• 17 August 2002, British Army Sergeant Robert Busuttil of the Royal Logistic Corps was shot dead by subordinate Corporal John Gregory during a barbecue at Kabul International Airport. It was later revealed that Corporal Gregory had been drinking and the two men had earlier been involved in an altercation. It was in the immediate aftermath of this that Corporal Gregory returned with his weapon loaded, and fired up to ten rounds killing Sergeant Busuttil as he lay in a hammock before turning the weapon on himself.

Iraq War (U.S. forces)

  • On 23 March 2003, in Kuwait, Sergeant Hasan Karim Akbar cut power to his base, threw four hand grenades into three tents where fellow members of the 101st Airborne Division were sleeping, and opened fire with his rifle when the personnel ran to take cover. Army Captain Christopher S. Seifert and Air Force Major Gregory L. Stone were killed, and fourteen other soldiers were wounded by shrapnel. Akbar was tried by court martial at Fort Bragg, North Carolina, in 2005. On 21 April 2005, Akbar was found guilty of two counts of premeditated murder and three counts of attempted premeditated murder and was sentenced to death on 28 April.
  • Captain Phillip Esposito and 1st Lieutenant Louis Allen were killed on 7 June 2005 as a result of the explosion of a Claymore mine placed on Esposito’s office window at Forward Operating Base Danger in TikritIraq. The unit’s supply sergeant was charged with the murder, but was acquitted at court martial.
  • On 11 May 2009, Sergeant John Russell opened fire on Camp Liberty with an M16A2 rifle and shot dead five U.S. military personnel (U.S. Army Specialist Jacob D. Barton, Sergeant Christian E. Bueno-Galdos, Major Matthew P. Houseal, Private First Class Michael E. Yates, and U.S. Navy Commander Charles K. Springle). Russell pleaded guilty to five counts of premeditated murder and was sentenced to life in prison without the possibility of parole.

Royal Navy

  • On 8 April 2011, during a port visit to Southampton, Able Seaman Ryan Donovan abandoned his sentry post at the boarding ramp of submarine HMS Astute, and opened fire on CPOs David McCoy and Chris Brown after they confronted him at the submarine’s weapons locker; he then forced his way into the control room and opened fire, killing Lt Cdr Ian Molyneux and wounding Lt Cdr Christopher Hodge before being tackled to the ground by a visiting dignitary as he reloaded. Donovan pleaded guilty to Molyneux’s murder and the attempted murders of Hodge, Brown, and McCoy and was sentenced to life imprisonment with a minimum of 25 years.

See: The Battle of the Teutoburg Forest – Rome’s darkest hour

See: Decimation in the Roman Army – Brutal!

Decimation in the Roman Army – Brutal!

Decimation

Decimation.

Etching by William Hogarth in Beaver’s Roman Military Punishments (1725)

Decimation (Latindecimatiodecem = “ten“) was a form of military discipline used by senior commanders in the Roman Army to punish units or large groups guilty of capital offences, such as mutiny or desertion. The word decimation is derived from Latin meaning “removal of a tenth”.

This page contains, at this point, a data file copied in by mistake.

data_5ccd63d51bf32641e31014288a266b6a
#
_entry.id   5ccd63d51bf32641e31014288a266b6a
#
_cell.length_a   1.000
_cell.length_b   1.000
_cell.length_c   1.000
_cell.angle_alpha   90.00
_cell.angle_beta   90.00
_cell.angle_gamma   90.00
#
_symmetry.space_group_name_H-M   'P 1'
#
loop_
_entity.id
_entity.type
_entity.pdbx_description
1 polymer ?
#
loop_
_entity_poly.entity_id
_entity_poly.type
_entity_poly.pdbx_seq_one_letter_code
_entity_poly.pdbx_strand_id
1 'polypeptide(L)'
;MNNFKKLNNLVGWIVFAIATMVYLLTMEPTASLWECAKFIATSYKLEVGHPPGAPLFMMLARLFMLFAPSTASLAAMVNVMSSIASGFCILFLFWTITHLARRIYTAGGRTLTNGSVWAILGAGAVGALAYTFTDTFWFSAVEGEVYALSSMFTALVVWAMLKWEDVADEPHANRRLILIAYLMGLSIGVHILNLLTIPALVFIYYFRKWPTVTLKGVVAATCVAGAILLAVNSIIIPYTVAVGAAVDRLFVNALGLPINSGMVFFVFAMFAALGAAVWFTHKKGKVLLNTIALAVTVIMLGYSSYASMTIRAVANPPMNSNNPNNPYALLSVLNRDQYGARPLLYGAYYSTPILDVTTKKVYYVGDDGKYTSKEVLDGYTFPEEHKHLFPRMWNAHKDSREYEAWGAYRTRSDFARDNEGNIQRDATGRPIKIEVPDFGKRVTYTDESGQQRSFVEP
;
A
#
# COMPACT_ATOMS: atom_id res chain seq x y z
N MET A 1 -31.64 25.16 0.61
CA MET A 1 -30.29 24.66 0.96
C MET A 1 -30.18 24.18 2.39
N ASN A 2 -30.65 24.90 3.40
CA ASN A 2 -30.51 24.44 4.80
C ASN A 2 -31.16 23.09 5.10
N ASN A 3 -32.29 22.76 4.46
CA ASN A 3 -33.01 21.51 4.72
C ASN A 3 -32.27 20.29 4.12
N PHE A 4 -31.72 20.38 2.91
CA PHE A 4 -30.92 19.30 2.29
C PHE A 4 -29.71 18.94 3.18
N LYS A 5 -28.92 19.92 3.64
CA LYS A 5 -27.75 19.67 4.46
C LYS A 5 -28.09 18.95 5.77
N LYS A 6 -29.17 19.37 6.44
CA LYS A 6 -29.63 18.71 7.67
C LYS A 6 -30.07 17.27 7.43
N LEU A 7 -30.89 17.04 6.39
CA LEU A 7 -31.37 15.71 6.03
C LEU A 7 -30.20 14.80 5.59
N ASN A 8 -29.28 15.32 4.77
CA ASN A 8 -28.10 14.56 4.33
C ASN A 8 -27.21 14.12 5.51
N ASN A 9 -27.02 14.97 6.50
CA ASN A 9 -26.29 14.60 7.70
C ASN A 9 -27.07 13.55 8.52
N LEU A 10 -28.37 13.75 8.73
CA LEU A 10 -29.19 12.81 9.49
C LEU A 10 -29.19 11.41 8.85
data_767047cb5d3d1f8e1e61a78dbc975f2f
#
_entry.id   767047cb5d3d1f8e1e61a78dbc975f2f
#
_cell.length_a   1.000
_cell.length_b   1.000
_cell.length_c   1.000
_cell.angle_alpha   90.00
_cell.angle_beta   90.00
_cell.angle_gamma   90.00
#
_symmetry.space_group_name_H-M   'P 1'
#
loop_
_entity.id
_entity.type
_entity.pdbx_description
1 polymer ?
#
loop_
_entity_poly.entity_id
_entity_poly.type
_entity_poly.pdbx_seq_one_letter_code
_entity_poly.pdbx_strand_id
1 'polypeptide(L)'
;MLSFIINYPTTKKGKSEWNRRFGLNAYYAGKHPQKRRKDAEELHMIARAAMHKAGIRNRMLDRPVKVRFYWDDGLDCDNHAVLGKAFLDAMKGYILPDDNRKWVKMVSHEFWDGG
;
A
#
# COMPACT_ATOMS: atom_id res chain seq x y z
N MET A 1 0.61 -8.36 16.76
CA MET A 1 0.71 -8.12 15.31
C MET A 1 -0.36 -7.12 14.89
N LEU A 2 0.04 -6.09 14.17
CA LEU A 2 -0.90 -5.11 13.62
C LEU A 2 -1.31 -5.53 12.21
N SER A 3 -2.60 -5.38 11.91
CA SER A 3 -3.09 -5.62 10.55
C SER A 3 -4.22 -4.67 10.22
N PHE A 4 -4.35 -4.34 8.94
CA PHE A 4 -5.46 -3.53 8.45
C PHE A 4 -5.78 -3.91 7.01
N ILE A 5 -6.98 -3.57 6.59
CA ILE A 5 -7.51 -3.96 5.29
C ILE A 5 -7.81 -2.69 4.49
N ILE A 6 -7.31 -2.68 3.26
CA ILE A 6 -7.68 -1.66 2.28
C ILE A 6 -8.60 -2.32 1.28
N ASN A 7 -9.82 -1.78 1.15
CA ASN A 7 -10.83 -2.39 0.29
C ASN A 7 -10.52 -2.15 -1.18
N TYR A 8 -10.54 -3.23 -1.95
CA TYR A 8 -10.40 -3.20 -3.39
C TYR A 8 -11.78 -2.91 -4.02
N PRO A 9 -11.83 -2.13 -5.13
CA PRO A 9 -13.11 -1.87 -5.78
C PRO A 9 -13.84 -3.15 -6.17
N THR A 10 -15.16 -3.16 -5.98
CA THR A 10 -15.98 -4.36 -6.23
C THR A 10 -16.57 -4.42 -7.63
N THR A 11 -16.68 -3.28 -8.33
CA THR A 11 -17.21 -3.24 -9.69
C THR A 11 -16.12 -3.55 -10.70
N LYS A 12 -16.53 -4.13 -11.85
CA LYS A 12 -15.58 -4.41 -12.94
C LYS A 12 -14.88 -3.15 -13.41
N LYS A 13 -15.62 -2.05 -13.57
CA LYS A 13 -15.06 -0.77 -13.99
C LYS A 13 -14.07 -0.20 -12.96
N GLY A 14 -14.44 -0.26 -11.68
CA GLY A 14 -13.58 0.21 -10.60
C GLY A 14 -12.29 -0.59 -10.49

The procedure was a pragmatic attempt to balance the need to punish serious offences with the realities of managing a large group of offenders

 

Procedure

Image result for Cohort (military unit)

cohort (roughly 480 soldiers) selected for punishment by decimation was divided into groups of ten. Each group drew lots (sortition), and the soldier on whom the lot fell was executed by his nine comrades, often by stoning or clubbing. The remaining soldiers were often given rations of barley instead of wheat (the latter being the standard soldier’s diet) for a few days, and required to camp outside the fortified security of the camp.

As the punishment fell by lot, all soldiers in a group sentenced to decimation were potentially liable for execution, regardless of individual degrees of fault, rank, or distinction.

Usage

The earliest documented decimation occurred in 471 BC during the Roman Republic‘s early wars against the Volsci and is recorded by Livy. In an incident where his army had been scattered, consul Appius Claudius Sabinus Regillensis had the culprits punished for desertion: centurions, standard-bearers and soldiers who had cast away their weapons were individually scourged and beheaded, while of the remainder, one in ten were chosen by lot and executed.

Stele des Polybios.jpg

The stele of Kleitor depicting Polybius, Hellenistic art, 2nd century BC, Museum of Roman Civilization

——————————————–

Polybius gives one of the first descriptions of the practice in the early 3rd century BC:

 

If ever these same things happen to occur among a large group of men… the officers reject the idea of bludgeoning or slaughtering all the men involved [as is the case with a small group or an individual]. Instead they find a solution for the situation which chooses by a lottery system sometimes five, sometimes eight, sometimes twenty of these men, always calculating the number in this group with reference to the whole unit of offenders so that this group forms one-tenth of all those guilty of cowardice. And these men who are chosen by lot are bludgeoned mercilessly in the manner described above.

The practice was revived by Marcus Licinius Crassus in 71 BC during the Third Servile War against Spartacus, and some historical sources attribute part of Crassus’ success to it. The number of men killed through decimation is not known, but it varies between 1,000 (used on 10,000 men), or a cohort of around 480-500 men, meaning that 48-50 were killed.

Julius Caesar threatened to decimate the 9th Legion during the war against Pompey, but never did.

Plutarch describes the process in his work Life of Antony.